Back from across the pond

It really doesn’t feel like three months since I was last panicking about a Trinitonian deadline and struggling to write an article that I’m fully happy with. Summer flies by. This year, I didn’t have to suffer the outright depression that the 2014 FIFA World Cup in Brazil gave me last year (following England’s abysmal performances), but there was plenty more to keep me occupied and, thankfully, happier.

Flying home is always a weird feeling for me. 5,000 miles is actually a really long way to travel to and from university, so it’s exciting when I get the biannual chance to visit home. My parents are normally excited to have me back, at least until after a week I haven’t unpacked and my mum wants me to start doing work around the house again. But being far away from my family and friends really makes you value them all the more. You take them for granted when you see them everyday, so the rarity of interaction makes it all the more special when you do get to see them. The same could be said for my hometown. London is remarkable in so many ways. Growing up there I didn’t realise just how lucky I was. I’m fortunate that I get to go back there at the two best times of the year: Christmas and the summer. Seeing a winter’s Oxford Street all lit up in lights is beautiful and, on the rare occasion we find a sunny day during “summer” in July, Hyde Park is breathtaking in its simplicity and elegance. I’m going a little overboard with the descriptions, but it really is a sight to behold.

But anyway, as I fight to stop myself getting sidetracked and attempt to stay under my (loosely enforced) word limit from my (lovely) editors, summer for me was pretty action-packed. I was back bartending at my local pub, where I’d worked during my gap year before coming to Trinity and every holiday period since. Working in a bar type atmosphere will really teach you a lot about yourself and other people around you. I encourage everyone to try it at least once. I knew I was back in ignorant, snobbish surroundings when one customer was overheard proclaiming that he “was actually racist” because he “hates Americans”. A flawed statement on many levels that wound me up quite a bit. I also did my best to catch up with friends and family and spent much of the summer training hard for the upcoming soccer season. More on that later.

The highlights of my summer were my trips away. Vacations, as you strange folk like to call them, are always the thing I look forward to the most. Holidays in Europe are pretty easy for me, so spending a week in Spain on our friend’s award winning olive oil farm doesn’t feel like a particularly exotic trip for me. However, the paradise that is the little village of Marà§a, about 2 hours outside Barcelona, is nothing short of a paradise. I also got to spend a week exploring a new country I’d never seen before. I spent a week in Ohrid, in the former Yugoslavian Republic of Macedonia. “Why?” I’m imagining you asking. Good question. Because the flights were cheap is my honest answer. My friends and I paid about $60 for return flights to Macedonia and almost definitely ended up spending less money on holiday than we would have had we stayed in London for the week. That’s how you do a holiday. The country itself was gorgeous with surprisingly good (and incredibly cheap) food and extremely friendly locals.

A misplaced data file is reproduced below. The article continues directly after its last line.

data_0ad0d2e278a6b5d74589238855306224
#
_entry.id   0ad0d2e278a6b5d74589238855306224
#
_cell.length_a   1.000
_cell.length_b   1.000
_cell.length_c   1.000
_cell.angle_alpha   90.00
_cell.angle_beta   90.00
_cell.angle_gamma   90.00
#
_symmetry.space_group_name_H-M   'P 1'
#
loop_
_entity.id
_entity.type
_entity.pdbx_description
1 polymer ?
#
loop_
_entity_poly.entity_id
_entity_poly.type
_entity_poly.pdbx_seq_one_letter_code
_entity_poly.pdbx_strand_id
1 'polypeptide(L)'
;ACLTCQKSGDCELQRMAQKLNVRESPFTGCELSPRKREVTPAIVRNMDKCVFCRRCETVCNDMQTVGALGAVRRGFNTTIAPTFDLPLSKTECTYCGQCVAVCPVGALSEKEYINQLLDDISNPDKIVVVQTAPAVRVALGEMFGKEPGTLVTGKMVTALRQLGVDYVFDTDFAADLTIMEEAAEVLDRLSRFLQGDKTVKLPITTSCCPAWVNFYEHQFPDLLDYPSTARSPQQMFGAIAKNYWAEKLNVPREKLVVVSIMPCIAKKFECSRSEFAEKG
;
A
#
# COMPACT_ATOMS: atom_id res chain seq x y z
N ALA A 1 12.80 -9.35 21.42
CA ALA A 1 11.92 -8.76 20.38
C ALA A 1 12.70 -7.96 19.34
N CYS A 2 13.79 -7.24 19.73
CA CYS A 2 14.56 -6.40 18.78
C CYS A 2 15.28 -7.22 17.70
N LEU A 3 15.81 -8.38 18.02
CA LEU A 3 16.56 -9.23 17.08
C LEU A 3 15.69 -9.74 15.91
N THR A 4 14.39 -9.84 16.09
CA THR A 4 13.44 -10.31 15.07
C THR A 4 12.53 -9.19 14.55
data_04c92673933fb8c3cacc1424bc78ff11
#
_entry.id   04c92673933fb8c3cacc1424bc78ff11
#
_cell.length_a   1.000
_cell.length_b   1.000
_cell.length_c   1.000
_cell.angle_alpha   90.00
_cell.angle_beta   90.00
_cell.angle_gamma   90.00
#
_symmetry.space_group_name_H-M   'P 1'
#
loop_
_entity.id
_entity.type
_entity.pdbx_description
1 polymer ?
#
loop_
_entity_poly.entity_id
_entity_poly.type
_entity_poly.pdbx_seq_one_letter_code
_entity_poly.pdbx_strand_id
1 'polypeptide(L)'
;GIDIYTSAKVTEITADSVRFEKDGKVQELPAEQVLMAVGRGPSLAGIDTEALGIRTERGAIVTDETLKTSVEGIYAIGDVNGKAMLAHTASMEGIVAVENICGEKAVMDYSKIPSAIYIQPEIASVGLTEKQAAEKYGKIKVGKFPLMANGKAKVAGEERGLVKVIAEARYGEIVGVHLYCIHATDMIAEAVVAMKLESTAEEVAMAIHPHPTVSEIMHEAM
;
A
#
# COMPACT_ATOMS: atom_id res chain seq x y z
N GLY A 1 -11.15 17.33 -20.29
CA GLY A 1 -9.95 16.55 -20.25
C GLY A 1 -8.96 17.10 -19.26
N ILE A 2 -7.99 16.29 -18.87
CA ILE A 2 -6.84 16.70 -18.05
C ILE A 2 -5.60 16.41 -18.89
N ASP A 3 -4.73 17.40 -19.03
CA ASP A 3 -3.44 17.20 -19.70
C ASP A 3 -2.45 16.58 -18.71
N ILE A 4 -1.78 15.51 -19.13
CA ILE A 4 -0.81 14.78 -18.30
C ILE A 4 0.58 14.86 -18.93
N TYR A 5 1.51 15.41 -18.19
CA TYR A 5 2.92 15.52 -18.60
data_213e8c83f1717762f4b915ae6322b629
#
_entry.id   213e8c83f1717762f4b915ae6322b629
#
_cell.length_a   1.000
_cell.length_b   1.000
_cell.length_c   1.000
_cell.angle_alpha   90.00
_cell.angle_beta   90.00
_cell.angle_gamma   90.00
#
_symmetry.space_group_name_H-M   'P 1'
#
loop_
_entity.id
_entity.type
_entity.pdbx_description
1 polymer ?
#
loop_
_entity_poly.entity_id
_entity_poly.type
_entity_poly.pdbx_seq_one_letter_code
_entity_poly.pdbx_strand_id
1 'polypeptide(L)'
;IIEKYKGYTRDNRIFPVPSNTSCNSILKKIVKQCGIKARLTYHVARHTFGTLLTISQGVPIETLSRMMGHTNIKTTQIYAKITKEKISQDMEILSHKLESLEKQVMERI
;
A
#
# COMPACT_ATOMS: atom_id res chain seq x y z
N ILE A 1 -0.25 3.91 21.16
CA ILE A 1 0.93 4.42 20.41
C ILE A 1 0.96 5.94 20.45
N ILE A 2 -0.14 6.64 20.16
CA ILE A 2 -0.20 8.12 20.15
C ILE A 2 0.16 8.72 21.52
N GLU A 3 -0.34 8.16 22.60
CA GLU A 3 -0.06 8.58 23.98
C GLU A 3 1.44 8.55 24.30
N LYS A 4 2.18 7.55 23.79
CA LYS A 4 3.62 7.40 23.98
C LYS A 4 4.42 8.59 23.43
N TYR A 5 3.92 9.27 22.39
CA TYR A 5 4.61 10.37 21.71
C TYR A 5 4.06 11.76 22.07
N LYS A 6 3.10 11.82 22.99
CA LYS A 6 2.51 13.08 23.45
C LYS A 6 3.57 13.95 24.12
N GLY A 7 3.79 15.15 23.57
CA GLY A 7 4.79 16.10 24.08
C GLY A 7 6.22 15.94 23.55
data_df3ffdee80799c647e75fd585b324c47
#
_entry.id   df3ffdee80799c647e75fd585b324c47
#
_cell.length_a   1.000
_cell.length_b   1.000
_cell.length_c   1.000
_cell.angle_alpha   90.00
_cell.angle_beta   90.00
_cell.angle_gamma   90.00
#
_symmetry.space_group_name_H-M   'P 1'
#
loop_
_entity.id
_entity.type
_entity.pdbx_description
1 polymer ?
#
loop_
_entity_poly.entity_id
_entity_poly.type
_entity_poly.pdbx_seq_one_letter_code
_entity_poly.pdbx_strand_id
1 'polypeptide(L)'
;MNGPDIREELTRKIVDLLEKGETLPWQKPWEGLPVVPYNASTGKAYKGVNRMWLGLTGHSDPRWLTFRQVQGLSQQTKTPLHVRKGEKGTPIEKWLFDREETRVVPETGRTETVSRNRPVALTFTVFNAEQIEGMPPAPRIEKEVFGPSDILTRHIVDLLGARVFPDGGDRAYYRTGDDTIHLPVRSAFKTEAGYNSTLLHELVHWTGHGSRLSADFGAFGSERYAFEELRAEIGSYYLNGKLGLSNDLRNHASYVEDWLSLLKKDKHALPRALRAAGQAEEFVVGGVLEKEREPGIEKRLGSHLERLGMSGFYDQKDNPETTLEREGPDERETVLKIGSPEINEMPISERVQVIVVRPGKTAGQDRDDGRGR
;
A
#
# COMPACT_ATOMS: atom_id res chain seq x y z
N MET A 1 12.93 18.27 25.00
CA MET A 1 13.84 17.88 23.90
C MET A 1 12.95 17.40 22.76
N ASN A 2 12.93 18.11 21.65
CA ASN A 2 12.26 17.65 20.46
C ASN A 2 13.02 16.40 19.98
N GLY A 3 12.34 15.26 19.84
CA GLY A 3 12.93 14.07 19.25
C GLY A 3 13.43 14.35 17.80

Whilst in Macedonia, the Women’s World Cup came to its conclusion. This was actually a really big deal all across the globe with record numbers of fans tuning in on TV and attending the games in the Canadian host cities. It was great to see the world finally start to give women’s soccer the admiration and respect it deserves. Though of course it left me disappointed, with England succumbing in the most English way possible (a heartbreaking last-minute own goal in the semi-final against Japan) and the tournament being eventually won by… er… hold on, I’m blanking on the name… they’re big… they like guns… oh. It’s America. You guys. Well done. Grrrr.

So that’s what happened in my summer. Not that any of you asked or wanted to know what I did, but that’s what you got so there we are. I promise to find more interesting things to write about as the semester progresses. I guess all that’s left to say is it’s great to see so many old faces back on campus as well as so many bright new ones who don’t quite understand what everything here is yet. Don’t worry, you’ll be fine. It’s gonna be a good year. Hope to see you all on Saturday at the Tiger Sports Pep Rally and the following men’s and women’s soccer scrimmages against Monterrey Tech. It’s gonna be fun. If you need me, you’ll find me camped out on the baseball field excitedly counting down the minutes till T-Pain’s welcome week concert starts. I’ll see you in the front row.

Callum Squires is a junior German studies major